In the Fade is unquestionably Diane Kruger’s film. As Katja Sekerci, she is more than the centre of the story: she is the story. We see everything through her eyes – witnessing only what she does. The prologue shows her wedding to Nuri (Numan Acar), newly released from prison after serving a sentence for dealing drugs, and then we move on to the present day: we’re in Hamburg, Germany; Nuri is a reformed character, working as a travel agent and tax advisor for fellow Turkish immigrants. They have a son, Rocco (Rafael Santana); they clearly love him very much. Katja leaves Rocco with Nuri in his office and heads off to spend the afternoon in a spa with her friend, Birgit (Samia Muriel Chancrin). When she returns, it’s to utter devastation: Nuri and Rocco have been killed in a terrorist attack, the work of neo-Nazis. Katja’s world shrinks to an open wound. There’s nothing else for her to do but fight for justice for her family.
It’s a bravura performance from Kruger, who rightly won the best actress award at Cannes last year: she’s in every scene, treading the line between bold and nuanced with absolute élan. Her pain is palpable, and her desire for revenge is human-sized; I like that she doesn’t become a super-vigilante, that her plans are fallible and credible. The second act (the courtroom drama) is cleverly drawn, the niceties of the justice system shown to be as necessary as they are flawed. If there is reasonable doubt, then there shouldn’t be a conviction – this has to hold true. Equally, the desire for vengeance is a fact of life; of course Katja can’t accept a verdict that allows the guilty to go free.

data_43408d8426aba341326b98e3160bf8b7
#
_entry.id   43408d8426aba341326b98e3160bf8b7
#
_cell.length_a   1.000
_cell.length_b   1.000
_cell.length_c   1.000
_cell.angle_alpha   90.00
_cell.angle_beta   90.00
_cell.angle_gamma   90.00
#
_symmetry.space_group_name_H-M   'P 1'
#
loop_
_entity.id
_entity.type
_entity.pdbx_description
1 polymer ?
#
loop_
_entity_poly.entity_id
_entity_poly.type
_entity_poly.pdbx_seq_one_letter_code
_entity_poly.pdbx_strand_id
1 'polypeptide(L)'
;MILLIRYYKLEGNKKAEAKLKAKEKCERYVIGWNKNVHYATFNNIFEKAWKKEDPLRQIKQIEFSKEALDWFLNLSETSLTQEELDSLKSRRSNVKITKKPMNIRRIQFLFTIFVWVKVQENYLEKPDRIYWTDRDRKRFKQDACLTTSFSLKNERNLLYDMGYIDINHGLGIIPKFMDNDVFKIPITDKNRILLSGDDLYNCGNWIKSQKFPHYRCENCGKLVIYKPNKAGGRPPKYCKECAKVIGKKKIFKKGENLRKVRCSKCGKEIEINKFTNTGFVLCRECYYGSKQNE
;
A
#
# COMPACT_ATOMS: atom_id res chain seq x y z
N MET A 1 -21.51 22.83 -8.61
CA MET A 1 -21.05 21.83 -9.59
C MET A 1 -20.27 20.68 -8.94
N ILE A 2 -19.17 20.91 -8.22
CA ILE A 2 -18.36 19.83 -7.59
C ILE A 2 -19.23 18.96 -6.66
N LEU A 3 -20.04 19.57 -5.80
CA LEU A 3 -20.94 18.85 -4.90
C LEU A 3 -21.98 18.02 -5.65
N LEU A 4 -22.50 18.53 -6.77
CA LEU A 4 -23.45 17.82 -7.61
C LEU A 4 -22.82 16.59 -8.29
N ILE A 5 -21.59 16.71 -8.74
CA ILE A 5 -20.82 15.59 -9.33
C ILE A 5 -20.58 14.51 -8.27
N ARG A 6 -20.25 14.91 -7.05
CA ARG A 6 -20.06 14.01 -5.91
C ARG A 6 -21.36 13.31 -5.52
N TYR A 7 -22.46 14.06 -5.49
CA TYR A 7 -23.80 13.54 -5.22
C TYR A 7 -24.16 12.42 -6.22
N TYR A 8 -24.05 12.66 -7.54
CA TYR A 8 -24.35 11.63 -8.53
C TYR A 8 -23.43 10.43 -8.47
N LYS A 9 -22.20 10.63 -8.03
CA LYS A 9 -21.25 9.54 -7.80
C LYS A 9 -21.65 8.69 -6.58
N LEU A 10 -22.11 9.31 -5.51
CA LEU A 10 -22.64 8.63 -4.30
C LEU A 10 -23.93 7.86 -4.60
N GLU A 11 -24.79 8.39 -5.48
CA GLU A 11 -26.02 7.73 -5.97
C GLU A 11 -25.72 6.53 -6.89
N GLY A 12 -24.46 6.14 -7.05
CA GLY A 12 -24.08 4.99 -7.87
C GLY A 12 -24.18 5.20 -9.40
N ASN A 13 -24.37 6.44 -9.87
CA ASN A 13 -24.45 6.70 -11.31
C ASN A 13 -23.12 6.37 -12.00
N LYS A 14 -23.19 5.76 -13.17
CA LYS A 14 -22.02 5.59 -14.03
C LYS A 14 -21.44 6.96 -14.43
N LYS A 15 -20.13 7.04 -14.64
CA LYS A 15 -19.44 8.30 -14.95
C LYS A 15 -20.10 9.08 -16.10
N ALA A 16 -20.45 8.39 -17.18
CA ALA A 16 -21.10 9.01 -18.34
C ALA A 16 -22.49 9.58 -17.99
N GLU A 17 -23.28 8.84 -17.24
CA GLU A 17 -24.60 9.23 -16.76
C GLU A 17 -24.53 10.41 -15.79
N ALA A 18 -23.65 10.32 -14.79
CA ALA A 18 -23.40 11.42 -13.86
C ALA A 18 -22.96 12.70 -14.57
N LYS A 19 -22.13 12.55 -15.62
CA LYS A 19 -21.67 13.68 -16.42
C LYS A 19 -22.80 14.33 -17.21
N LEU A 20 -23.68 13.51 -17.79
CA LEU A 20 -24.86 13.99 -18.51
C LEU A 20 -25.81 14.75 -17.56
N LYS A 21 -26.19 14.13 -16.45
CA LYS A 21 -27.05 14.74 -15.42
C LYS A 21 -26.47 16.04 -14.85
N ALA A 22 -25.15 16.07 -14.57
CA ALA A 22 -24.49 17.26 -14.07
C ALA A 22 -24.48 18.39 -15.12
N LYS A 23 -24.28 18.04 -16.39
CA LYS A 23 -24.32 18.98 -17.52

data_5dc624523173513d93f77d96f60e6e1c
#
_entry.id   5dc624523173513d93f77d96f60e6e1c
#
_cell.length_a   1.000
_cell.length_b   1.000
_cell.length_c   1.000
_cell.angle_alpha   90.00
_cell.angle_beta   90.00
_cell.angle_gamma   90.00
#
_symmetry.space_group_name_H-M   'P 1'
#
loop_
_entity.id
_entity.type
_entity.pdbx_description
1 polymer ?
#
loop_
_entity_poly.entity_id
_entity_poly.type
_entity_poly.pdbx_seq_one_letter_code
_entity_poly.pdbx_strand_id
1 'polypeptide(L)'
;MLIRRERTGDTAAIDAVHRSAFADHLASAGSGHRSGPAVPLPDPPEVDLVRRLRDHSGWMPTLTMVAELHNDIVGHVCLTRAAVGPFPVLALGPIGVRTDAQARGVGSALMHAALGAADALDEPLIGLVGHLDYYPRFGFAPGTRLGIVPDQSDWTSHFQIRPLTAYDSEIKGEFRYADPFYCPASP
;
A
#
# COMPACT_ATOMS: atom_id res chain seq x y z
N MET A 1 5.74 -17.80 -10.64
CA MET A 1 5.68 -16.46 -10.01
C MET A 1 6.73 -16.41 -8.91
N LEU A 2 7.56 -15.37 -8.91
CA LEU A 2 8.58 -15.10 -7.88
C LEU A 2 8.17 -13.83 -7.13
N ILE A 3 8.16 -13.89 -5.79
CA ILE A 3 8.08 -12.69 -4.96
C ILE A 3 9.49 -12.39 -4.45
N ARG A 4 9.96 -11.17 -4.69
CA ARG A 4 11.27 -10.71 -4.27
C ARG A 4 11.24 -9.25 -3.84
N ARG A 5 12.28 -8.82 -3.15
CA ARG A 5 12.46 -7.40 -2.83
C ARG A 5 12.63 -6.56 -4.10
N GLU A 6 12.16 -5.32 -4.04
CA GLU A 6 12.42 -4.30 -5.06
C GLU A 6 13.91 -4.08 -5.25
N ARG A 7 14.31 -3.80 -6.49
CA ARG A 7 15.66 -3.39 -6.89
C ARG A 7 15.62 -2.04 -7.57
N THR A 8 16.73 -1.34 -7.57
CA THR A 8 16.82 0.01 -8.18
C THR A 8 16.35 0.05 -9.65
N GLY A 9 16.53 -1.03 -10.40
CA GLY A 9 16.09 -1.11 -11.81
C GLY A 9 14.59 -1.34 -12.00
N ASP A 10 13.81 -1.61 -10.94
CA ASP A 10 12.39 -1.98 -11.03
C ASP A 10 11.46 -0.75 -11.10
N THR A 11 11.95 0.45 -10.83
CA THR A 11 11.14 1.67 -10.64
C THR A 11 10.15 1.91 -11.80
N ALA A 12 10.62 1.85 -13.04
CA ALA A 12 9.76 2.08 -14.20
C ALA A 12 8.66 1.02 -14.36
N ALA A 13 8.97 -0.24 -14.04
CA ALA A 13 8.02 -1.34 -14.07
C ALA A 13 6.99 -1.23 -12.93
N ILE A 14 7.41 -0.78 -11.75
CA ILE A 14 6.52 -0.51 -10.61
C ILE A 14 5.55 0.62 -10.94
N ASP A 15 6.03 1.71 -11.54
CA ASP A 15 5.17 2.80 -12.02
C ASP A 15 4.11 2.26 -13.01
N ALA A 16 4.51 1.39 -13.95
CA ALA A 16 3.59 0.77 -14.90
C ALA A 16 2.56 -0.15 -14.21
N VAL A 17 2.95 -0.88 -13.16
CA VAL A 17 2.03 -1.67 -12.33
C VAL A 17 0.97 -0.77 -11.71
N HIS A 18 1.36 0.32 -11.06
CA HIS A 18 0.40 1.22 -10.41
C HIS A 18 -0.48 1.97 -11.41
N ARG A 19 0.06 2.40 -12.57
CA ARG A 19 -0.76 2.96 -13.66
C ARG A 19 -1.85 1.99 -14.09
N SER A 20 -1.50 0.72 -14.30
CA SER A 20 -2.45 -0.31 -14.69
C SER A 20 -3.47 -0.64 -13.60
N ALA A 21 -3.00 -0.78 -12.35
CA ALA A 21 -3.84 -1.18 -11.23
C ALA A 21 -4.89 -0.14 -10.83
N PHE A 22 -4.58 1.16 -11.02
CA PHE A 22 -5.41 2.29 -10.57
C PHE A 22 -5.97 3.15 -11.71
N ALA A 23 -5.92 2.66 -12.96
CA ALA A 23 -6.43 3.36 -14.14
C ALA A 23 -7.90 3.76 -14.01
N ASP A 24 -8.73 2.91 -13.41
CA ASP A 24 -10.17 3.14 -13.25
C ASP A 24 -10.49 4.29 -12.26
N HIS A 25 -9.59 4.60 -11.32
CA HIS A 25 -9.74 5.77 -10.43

This is a difficult film to watch, but well worth the effort; it’s painful, but it’s got real heart. I like the way that writer/director Fatih Akin neither lionises nor demonises the Turkish community; similarly the police, the courts, the family. Katja and Nuri are not angels, but they don’t have to be. They have a right to justice too.